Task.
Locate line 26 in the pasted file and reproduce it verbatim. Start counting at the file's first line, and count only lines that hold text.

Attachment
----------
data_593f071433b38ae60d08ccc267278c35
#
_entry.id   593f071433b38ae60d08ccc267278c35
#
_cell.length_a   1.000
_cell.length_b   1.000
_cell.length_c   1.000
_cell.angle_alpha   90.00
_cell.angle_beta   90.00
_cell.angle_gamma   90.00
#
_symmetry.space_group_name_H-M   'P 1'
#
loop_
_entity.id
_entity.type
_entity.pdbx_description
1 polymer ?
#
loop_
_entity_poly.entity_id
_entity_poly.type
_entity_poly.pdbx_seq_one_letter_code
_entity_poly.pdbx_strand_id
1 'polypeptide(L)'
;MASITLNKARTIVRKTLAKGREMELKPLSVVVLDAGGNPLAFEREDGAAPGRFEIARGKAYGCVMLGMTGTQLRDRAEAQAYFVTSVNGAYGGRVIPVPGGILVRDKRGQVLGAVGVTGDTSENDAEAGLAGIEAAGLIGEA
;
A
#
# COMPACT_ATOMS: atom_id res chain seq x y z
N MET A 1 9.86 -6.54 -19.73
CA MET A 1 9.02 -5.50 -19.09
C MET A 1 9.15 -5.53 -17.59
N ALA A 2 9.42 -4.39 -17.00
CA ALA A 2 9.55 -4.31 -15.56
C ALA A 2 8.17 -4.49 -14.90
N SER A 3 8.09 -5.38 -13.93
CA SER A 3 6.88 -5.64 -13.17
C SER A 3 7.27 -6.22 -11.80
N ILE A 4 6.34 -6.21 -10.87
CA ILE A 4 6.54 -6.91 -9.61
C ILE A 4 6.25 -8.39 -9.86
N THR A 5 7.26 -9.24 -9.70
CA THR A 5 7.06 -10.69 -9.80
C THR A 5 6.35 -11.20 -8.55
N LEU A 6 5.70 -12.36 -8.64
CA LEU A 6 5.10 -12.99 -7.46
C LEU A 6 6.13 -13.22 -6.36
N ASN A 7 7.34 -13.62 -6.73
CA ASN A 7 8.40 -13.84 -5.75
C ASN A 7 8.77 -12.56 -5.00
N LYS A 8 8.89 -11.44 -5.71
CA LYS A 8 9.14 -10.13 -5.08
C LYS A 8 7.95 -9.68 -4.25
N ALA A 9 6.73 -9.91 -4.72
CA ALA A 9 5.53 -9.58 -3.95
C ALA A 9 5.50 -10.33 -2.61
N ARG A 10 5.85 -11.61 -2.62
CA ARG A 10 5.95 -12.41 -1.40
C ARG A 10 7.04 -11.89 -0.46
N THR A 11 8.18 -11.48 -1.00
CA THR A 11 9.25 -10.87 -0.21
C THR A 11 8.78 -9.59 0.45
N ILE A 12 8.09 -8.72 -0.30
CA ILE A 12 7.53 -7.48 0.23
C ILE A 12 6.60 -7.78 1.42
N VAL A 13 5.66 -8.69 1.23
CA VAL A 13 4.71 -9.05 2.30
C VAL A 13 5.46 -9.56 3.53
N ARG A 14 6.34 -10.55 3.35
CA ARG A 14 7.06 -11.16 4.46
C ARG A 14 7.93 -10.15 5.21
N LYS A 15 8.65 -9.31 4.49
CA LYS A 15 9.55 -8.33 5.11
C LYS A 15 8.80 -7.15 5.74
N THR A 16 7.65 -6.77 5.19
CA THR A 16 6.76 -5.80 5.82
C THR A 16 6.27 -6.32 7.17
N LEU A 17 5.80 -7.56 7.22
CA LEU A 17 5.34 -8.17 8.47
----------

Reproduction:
;MASITLNKARTIVRKTLAKGREMELKPLSVVVLDAGGNPLAFEREDGAAPGRFEIARGKAYGCVMLGMTGTQLRDRAEAQAYFVTSVNGAYGGRVIPVPGGILVRDKRGQVLGAVGVTGDTSENDAEAGLAGIEAAGLIGEA